Jocelyn Malangis is a member of Niagara Health’s environmental services team. She makes meals for the homeless after her shift at the hospital. Supplied photo.
They are truly the unsung heroes of healthcare. Rarely in the spotlight, quietly going about their job with a smile and friendly hello to patients and other staff, these essential workers have a very important job; stop the spread.
Often referred to as “housekeeping” or “the cleaning staff” the environmental services team at Niagara Health is far more complex and plays a critical role in making sure bacteria and viruses don’t spread throughout the hospital causing outbreaks that force the closures of entire floors and put the health and safety of patients and staff at significant risk. It’s a lot of pressure.
“They are our unsung heroes,” said Niagara Health’s Vice President of Finance and Operations Angela Zangari. “I’m so proud of our environmental services staff. Like many others, they’ve gone above and beyond.”
While the team doesn’t share the same public spotlight as physicians or nurses, they play a key role in keeping people safe, particularly in times of a global pandemic that has the constant threat of putting a huge strain on hopsitals. Environmental services staff are responsible for the cleaning and disinfecting of patient rooms, operating rooms, washrooms, waiting rooms, medical equipment and more. There are 370 workers that make up the environmental services team working at all of the Niagara Health’s sites. While the pressure is on the team now more than ever, Zangari said there work is critical every day. “Not only in a pandemic but everyday their work is important to the health and safety of everyone in our facilities.”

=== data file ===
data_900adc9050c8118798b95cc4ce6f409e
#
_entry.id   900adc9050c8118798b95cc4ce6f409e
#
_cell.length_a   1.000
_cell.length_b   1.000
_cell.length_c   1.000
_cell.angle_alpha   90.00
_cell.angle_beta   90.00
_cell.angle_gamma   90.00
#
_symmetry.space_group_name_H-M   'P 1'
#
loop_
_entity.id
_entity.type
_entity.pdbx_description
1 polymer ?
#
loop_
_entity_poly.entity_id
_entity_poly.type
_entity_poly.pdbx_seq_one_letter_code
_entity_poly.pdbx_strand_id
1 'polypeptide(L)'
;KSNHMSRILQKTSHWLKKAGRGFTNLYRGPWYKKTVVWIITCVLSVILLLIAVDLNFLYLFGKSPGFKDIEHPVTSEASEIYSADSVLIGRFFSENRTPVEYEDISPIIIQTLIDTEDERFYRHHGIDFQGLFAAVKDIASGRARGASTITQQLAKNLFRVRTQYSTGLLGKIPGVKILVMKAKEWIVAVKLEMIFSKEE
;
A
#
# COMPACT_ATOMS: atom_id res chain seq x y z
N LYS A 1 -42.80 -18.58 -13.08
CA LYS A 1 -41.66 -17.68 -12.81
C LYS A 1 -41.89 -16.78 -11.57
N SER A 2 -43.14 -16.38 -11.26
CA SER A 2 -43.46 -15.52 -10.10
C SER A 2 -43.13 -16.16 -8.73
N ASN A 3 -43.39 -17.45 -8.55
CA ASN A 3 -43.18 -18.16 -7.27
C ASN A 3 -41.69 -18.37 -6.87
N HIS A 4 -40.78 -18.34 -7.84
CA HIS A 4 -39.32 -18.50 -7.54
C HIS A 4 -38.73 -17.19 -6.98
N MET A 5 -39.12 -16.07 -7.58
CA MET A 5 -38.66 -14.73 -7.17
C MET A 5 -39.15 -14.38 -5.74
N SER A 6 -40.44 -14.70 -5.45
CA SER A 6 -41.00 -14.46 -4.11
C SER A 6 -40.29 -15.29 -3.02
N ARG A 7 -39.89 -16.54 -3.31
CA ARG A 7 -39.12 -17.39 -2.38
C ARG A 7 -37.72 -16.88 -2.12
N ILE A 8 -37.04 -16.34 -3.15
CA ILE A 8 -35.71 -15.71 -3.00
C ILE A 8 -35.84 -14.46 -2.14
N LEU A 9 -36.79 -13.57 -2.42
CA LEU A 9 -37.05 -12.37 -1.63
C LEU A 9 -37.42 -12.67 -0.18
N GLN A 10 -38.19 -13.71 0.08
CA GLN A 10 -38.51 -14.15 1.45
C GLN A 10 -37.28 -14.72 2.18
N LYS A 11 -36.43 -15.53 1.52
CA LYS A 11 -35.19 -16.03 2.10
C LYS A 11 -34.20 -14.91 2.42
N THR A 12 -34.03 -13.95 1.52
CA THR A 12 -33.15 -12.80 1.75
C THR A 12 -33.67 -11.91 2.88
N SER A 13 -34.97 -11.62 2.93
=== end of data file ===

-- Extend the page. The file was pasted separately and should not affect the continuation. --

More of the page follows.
In addition to cleaning and disinfecting, other responsibilities include patient linen deliveries, and all aspects of waste removal, including Bio-Medical waste such as sharps containers.
Zangari said the team has been working very long hours and many have stepped up to the plate when there has been a staffing shortage. “They don’t complain. They show up and they’re there for us,” she said. Their efforts even extend into the community. As an example, one member of the environmental services team, Jocelyn Malangis who works in the operating rooms, goes home after her shift to prepare meals for her team members as well as doctors and nurses. But not only does she prepare food for those she works with Malangis also cooks meals for the homeless.
While the attention to detail when disinfecting a room is absolutely critical so too are the little things that can make a patient’s day. Cleaning staff are often times in the patient rooms as much or more as clinical staff and therefore tend to get to the know the patients. “They can provide that conversation with patients that is really needed. They give that smile and hello that someone might need,” said Zangari.
While Niagara Health’s St. Catharines hospital is still relatively new and modern and has been designed to stop the spread of infections a dedicated environmental services team is still very much relied upon. “Our medical team really relies upon them. The environmental services staff have to follow the infection prevention and control guidelines all the time. There’s no room for error,” Zangari explained.
While COVID-19 is new, many of the team responsible for preventing the spread of contact infection has been through outbreaks like C-Diff or MRSA before. “The fact that we sometimes take them for granted is a good thing.”
Kevin has spent over two decades as a public relations professional in a variety of sectors including professional sports, the arts, industry and healthcare. After tiring of the daily commute to Toronto he returned to Niagara and launched The Niagara Independent, an online news source published twice weekly.
He is a graduate of Brock University, Niagara College and the Richard Ivey School of Business. He was named one of Niagara’s 40 Under Forty in 2005.
Kevin is most proud of his twin daughters. He is also a triathlete and four-time Ironman finisher.